Worker Justice

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Thank You for a great Faith Labor Breakfast!

A big thank you to all of you who attended, sponsored and participated in our Faith Labor Breakfast on May 4. 

It was a wonderful event where your support, solidarity and love were very palpable!

Thank you to Christ Presbyterian Church for donating their beautiful space for the event, and to all our faith, community and union partners for their participation (with a special shoutout to OPEIU Local 39 CUNA Mutual Group employees as they prepare for a potential Unfair Labor Practice strike!). Thank you to Pastor Ken Pennings, Prof. John Leonard, and Rabbi Bonnie Margulis for their prayers, Steve McDonald for running the raffle, Julio Garcia for doing the interpretation from English to Spanish, Chanell Biami for her updates on the Starbucks campaign, and to our lovely volunteers for their help with registration, food distribution, bracelet sales, setup and setdown, and everything else it took to run this successful event. It was also wonderful to have Mayor Satya Rhodes-Conway, Alder Tag Evers, and Rep. Francesca Hong at the breakfast!

I want to extend a very special thanks to our main speakers, Cecilia Rodriguez, Juana Montes and Franco De Costa, who shared their powerful testimonies and demonstrated what it means to speak with courage and vision, not only for themselves, but for all workers who strive for justice.

Cecilia ended her talk by stating, “We are all equal. We are in a free country and we must exercise our rights. We are human beings, not animals.” I cringe at the thought that she even had to say this. After all, isn’t it obvious that every human being deserves to be treated with full dignity and respect?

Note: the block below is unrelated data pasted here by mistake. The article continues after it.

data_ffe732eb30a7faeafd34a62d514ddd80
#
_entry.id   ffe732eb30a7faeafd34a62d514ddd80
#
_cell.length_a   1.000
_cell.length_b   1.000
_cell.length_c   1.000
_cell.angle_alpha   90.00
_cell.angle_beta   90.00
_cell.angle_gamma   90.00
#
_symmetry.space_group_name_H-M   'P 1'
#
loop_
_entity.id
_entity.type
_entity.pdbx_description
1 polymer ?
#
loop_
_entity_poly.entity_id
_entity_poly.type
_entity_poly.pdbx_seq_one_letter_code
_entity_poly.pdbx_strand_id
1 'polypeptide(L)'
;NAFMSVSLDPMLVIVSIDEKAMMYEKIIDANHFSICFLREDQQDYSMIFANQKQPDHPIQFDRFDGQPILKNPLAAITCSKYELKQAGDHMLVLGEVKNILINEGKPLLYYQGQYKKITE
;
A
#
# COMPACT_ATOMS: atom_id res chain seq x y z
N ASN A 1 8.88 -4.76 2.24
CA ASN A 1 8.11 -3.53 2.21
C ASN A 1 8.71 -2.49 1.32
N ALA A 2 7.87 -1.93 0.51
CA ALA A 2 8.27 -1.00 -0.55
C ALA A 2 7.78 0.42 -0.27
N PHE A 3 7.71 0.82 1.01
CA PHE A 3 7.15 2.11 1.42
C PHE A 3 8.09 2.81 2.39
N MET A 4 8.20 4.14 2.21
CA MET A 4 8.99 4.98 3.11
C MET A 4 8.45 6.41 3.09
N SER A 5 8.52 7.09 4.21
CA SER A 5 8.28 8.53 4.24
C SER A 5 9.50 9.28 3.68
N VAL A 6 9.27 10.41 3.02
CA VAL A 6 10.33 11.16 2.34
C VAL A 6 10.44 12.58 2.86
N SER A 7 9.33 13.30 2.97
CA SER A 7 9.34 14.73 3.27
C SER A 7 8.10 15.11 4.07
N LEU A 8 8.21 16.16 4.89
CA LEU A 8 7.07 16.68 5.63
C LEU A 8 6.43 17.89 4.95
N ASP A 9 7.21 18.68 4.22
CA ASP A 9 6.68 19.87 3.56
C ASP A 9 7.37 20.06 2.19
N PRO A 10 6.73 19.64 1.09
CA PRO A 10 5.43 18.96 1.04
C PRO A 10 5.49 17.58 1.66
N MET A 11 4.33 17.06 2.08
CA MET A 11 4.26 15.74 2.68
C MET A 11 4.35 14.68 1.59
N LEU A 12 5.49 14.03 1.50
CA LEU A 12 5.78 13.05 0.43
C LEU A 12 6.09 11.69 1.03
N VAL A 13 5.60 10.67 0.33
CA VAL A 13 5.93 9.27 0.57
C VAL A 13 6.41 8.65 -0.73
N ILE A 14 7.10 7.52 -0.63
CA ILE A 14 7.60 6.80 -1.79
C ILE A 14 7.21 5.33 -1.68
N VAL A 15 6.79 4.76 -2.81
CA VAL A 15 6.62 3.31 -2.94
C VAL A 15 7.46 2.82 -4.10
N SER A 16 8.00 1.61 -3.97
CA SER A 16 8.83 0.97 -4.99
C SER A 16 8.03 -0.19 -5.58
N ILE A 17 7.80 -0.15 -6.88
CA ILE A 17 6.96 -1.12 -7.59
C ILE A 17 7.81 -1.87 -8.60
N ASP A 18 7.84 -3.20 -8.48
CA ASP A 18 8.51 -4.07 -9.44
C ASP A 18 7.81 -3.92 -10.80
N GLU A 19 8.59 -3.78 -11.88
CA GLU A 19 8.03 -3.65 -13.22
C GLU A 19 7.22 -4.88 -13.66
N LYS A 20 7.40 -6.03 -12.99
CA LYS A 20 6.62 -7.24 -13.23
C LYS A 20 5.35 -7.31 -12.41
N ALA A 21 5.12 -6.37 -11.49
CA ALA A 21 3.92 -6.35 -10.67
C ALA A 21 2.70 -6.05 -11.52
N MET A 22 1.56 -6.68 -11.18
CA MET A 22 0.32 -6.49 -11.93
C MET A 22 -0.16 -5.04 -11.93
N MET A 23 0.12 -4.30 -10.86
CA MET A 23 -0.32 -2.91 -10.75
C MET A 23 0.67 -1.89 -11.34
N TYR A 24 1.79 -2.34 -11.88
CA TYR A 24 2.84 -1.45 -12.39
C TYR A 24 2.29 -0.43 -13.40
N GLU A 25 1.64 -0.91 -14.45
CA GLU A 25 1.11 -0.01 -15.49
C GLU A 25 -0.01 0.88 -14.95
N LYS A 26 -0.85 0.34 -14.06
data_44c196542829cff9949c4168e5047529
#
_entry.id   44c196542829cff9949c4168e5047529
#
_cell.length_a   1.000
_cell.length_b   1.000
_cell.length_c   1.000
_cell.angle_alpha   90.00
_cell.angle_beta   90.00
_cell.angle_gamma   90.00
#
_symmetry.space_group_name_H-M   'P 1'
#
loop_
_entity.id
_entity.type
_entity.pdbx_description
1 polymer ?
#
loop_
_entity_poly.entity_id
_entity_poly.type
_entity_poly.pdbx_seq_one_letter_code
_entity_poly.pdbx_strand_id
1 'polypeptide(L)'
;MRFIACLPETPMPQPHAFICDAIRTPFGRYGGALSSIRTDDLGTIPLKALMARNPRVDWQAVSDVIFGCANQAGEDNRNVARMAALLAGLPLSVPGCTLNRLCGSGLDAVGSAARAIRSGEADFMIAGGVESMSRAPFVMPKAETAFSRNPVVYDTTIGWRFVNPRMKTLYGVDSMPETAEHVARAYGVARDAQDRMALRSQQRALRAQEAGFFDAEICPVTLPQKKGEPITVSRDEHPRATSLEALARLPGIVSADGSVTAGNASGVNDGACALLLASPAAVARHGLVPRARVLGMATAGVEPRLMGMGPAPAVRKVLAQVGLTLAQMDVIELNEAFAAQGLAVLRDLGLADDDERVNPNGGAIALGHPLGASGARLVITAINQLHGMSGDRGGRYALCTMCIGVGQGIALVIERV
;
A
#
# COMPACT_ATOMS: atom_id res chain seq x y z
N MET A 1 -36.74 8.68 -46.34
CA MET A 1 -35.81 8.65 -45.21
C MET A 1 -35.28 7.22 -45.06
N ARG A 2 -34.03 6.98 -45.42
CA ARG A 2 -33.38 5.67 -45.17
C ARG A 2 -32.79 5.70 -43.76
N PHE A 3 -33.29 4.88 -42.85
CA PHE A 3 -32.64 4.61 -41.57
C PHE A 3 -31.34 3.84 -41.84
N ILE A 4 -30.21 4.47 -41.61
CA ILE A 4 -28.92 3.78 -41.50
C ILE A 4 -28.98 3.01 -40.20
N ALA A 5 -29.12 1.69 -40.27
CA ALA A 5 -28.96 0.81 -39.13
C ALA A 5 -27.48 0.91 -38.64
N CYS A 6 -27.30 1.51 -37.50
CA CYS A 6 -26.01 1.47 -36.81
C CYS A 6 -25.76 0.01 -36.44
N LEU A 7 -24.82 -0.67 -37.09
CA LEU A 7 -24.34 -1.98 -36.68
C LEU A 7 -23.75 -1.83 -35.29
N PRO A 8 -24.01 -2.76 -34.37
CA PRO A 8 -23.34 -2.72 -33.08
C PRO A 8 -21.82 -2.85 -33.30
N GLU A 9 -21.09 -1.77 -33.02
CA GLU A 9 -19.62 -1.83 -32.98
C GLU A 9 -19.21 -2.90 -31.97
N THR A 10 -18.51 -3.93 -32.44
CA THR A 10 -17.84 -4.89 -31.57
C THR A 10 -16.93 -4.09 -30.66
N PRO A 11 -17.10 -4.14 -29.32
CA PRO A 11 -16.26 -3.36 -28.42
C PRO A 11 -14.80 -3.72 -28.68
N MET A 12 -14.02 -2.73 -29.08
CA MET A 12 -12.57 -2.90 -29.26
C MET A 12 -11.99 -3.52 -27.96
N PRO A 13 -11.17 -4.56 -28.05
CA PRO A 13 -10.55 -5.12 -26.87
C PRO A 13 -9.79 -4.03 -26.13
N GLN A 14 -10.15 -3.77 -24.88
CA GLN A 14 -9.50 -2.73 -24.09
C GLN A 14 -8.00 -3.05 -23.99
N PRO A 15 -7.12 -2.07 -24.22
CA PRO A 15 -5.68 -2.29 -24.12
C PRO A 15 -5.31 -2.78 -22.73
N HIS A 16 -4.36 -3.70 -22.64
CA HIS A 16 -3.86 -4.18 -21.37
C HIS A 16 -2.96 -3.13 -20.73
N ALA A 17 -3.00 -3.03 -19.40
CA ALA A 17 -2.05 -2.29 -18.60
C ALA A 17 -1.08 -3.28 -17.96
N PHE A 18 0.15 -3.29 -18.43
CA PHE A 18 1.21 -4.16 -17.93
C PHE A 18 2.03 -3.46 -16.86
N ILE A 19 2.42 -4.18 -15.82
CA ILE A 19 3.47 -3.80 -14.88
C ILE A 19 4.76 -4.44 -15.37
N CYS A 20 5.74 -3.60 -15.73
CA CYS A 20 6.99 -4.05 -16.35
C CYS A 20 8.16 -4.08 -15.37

Yet, both Cecilia’s and Juana’s testimony indicate that all too often immigrant workers are treated as less than. Juana talked about the terrible working conditions and intimidation she experienced at the hands of several bosses, but also about how she decided to organize her co-workers at Crushin’ It Apparel when they faced extremely hot and unsafe working conditions a year ago, and how, when they led a picket in front of their workplace, they were astonished at the support of unions, hotel workers, painters, carpenters, students, pastors and their families, all who marched right beside them. She ended her powerful talk with the following statement: “I used to say nothing because I was afraid to lose my job and not have enough money. But now I have courage and I want to make sure that other people don’t have to experience what we went through. I ask that you support us so that we, your immigrant brothers and sisters, don’t feel alone and have the courage to fight for our rights.” 
Then Franco, an experienced union leader in Uruguay, talked about his astonishment at the lack of decent systems of work in the United States, which as he said, is supposed to be a first-world country. He talked about how solidarity is our duty and ended by saying: “If you see injustice, go to the streets! Small union, big union, or no union—we must all defend one another! That is how we achieve justice!”

Truly there is nothing more to say. As workers organize, may we all stand together, with one voice, demanding justice.

In Solidarity,

Rebecca Meier-Rao

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Executive Director, Worker Justice Wisconsin